January 28, 2008
Something strange has happened with the EU Climate and Energy package. On Monday January 21, when it was previewed in a presentation by no one less than Commissioner Barroso at a conference in London, he said that the goal was 20-20-20 by 2020. Reduction in GHG with 20%, Share of renewable fuels in energy mix should be 20% and Energy Efficiency should be improved with 20%.
On Wednesday January, 23 the Commissioner for Energy signed a memo where the target is reiterated, but as the text goes on the energy efficiency part disappears (!) and the text is a long advocacy for the blessings of renewable fuels. Good, but is it good enough?
Then at last the package was presented to the world by Commissioner Barroso on the same Wednesday, and look what has happened. The energy efficiency part has been dropped entirely! Now the goal has been shifted to 20-20 by 2020.
The most valuable part of the package, which can be estimated to roughly 200 Billion Euro savings Europewide yearly, was dropped. The part that saves you money was dropped in favour of parts that cost money. Though commendable, renewable fuel costs where energy efficiency saves.
A case for Hercule Poirot?
What could reasonably have has happened in this short period Monday-Wednesday? Is it as some say that energy efficiency always looses out to energy supply because politicians like machines with moving parts and detests the dull invisible energy efficiency? Does energy efficiency dissolve into thin air in presence of renewable fuels? It should not, since the two are genuine complements and not rivals.
Is it as some political analysts say that energy efficiency was only an indicative target and therefore should be dropped since the two others are committing? Or is it as some mathematically oriented analysts say that with aggressive energy efficiency improvements it will be easier to fulfil the renewable quotas and therefore energy efficiency is either implicit or redundant.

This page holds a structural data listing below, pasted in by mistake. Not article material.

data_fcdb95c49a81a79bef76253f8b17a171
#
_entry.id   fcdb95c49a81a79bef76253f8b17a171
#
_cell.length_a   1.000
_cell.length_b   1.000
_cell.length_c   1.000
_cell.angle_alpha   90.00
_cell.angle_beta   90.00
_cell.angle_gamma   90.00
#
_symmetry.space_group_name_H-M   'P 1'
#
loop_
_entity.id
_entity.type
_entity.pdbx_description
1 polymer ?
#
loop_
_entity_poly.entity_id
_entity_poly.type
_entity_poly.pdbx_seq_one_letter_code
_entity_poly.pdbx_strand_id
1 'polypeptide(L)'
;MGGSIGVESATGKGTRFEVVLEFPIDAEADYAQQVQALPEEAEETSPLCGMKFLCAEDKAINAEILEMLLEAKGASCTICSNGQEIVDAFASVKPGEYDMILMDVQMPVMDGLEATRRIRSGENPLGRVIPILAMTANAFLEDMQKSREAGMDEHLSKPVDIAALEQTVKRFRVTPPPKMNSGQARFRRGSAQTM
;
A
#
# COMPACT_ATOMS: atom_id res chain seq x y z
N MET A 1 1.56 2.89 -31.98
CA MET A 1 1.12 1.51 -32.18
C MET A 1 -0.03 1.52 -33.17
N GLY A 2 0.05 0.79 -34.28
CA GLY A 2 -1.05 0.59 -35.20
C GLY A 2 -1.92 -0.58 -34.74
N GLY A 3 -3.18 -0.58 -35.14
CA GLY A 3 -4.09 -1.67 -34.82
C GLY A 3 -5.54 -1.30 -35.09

Or could it be that Msr Barroso has been robbed on his way from London to Brussels? If so it could be a case for a Belgian detective and we would suggest Hercule Poirot to be put on the case.
Whichever the explanation is, this is sloppy handling from the commission, not the least since several member states are crying to high heaven for being maltreated by GHG-quotas and Renewable targets. It would have been so much easier for all to be able to point at a simple solution/redeemer like energy efficiency. Now that part is out of focus.
The Renewable quotas could open the back door
Looking closer at the Renewable quotas there are other signs showing that forces have been working in the shadow in Brussels for some time. Sweden and Latvia for instance have both been lobbying heavily, arguing that the quota proposed for them are too tough since they have already achieved so much!
Many of these lobbyists may have forgotten that the chance to do more in the future depends more on the remaining potential they have, than on what their grandparents have done in the past. Most of what the grandparents did was also based on the comparative advantage they had from access to hydropower.
None of the lobbyists seem to have taken wind and solar into account.
But they were efficient. If we look into the targets and plot them against the share that each of the countries have we see that the pattern is clearly linked to present situation. High share today low demand for the future; Low share today high demand. (In the diagram below it has been compensated for a possible 20% energy efficiency improvement in all countries. The remaining part has to be covered with new renewable fuel)
So for many countries it seems to be very wise to begin with energy efficiency and thereby ease the task to find the renewable sources. Two countries, Sweden and Latvia, do not have to dig up any renewable kWh if they instead do the energy efficiency part.Hans Nilsson